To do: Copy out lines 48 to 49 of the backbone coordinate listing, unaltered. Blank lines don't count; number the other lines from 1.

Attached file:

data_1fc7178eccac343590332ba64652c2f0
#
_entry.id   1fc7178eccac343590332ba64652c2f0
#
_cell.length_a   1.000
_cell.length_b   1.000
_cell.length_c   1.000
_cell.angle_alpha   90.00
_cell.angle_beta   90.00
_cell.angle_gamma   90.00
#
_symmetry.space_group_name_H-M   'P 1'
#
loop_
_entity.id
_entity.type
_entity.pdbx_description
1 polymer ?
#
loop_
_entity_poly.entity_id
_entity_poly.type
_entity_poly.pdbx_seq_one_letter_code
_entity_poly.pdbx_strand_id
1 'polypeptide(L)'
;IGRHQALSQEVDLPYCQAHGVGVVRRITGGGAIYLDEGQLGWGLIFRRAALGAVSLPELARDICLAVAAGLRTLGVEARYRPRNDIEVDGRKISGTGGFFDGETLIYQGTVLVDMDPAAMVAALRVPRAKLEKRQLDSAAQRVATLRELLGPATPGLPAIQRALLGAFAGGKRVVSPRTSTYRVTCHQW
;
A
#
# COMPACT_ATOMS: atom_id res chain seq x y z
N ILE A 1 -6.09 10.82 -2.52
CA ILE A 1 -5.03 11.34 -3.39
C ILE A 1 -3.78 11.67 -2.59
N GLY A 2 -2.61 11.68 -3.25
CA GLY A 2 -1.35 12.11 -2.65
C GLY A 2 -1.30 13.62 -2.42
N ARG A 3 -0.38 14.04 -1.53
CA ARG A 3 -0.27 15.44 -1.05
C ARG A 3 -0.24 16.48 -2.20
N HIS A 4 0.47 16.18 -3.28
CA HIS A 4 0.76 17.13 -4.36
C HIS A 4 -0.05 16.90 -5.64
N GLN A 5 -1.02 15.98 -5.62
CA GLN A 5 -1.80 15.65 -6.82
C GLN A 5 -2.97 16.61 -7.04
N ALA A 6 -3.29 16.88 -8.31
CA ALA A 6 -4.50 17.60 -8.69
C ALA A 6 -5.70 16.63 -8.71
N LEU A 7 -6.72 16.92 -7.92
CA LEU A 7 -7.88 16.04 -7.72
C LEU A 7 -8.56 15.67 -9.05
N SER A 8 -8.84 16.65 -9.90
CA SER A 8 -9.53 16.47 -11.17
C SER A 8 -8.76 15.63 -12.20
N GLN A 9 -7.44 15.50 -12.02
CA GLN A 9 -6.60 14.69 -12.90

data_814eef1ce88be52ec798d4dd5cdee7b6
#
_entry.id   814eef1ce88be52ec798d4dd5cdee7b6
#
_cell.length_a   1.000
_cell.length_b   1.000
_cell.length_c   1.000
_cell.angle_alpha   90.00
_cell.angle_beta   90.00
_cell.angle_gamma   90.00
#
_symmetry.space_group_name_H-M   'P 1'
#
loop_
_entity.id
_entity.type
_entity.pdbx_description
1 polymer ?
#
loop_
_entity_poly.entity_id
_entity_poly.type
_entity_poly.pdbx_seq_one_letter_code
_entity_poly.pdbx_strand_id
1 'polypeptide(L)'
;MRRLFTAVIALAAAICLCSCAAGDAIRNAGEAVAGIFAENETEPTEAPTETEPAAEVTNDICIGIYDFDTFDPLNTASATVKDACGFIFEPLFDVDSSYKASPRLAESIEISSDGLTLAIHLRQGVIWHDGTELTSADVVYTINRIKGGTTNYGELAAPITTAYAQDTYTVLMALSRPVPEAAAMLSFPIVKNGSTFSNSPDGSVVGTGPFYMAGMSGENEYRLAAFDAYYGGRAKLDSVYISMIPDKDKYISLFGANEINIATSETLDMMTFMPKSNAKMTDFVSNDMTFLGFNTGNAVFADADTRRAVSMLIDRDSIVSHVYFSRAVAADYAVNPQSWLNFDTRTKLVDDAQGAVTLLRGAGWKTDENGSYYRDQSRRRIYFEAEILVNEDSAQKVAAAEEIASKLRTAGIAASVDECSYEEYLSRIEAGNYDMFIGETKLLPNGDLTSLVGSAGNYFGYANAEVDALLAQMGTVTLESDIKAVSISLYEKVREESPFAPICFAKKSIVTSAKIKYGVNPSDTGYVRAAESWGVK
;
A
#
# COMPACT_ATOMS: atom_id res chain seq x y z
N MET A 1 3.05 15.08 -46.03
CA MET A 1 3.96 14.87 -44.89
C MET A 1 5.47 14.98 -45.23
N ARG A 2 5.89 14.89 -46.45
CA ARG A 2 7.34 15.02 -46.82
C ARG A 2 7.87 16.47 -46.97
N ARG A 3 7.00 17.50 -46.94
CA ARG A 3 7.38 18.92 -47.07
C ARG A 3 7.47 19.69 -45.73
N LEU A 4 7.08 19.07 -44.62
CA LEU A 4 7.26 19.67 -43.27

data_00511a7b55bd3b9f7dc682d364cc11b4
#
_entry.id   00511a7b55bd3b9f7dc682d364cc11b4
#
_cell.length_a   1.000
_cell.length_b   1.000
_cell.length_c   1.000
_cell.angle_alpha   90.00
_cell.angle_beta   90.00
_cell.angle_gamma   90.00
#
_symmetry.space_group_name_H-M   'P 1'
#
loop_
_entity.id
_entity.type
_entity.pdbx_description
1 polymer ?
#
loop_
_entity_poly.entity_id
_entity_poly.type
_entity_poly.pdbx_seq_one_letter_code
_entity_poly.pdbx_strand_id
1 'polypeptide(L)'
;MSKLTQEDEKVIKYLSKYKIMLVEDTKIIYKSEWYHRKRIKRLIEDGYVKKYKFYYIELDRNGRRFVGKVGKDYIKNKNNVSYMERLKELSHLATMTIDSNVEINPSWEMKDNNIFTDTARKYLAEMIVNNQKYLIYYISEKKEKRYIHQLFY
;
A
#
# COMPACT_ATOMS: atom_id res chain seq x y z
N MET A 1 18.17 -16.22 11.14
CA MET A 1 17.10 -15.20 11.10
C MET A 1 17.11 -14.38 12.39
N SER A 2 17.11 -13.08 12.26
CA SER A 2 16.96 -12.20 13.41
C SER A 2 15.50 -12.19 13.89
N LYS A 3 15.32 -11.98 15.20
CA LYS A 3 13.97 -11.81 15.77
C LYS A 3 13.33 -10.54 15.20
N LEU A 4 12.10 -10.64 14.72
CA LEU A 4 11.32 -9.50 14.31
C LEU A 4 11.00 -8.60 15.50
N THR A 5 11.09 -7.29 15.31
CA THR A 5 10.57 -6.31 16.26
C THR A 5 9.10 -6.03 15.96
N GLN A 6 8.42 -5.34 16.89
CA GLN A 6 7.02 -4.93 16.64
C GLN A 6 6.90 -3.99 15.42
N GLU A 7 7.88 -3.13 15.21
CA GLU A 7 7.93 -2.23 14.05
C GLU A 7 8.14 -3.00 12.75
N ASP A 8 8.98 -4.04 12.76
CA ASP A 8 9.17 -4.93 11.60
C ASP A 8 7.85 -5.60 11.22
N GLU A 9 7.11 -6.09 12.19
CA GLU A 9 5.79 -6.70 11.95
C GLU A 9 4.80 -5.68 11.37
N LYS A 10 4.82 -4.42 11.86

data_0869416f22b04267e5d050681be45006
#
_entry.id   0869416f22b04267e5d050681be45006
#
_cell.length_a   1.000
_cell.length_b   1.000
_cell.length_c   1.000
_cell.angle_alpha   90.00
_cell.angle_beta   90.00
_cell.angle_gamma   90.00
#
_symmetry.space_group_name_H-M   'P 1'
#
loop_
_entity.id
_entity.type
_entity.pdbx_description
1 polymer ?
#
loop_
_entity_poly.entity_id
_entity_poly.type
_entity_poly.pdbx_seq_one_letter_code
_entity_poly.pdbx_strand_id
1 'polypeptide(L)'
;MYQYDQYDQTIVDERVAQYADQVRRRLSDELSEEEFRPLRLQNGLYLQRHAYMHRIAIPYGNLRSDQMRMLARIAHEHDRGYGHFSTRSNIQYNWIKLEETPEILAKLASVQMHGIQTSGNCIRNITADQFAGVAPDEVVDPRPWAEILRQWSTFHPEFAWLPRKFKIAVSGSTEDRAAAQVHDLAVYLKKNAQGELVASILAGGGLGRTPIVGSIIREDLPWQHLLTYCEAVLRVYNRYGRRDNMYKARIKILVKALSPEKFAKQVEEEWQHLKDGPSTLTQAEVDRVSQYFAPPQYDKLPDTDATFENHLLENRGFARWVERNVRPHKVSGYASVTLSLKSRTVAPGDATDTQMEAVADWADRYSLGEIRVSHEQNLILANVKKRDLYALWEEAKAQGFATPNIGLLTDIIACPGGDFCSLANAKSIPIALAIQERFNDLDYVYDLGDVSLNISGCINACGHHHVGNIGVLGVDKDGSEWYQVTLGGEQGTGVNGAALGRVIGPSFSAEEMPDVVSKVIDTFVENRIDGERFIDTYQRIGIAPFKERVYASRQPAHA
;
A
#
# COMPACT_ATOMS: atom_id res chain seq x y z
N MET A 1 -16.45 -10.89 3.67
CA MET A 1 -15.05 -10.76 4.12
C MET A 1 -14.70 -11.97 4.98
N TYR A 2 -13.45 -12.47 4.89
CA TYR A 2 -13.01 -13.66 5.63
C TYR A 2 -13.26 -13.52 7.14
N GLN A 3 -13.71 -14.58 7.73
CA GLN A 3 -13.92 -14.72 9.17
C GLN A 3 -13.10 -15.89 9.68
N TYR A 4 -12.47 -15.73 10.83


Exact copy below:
C ALA A 6 -5.70 16.63 -8.71
N LEU A 7 -6.72 16.92 -7.92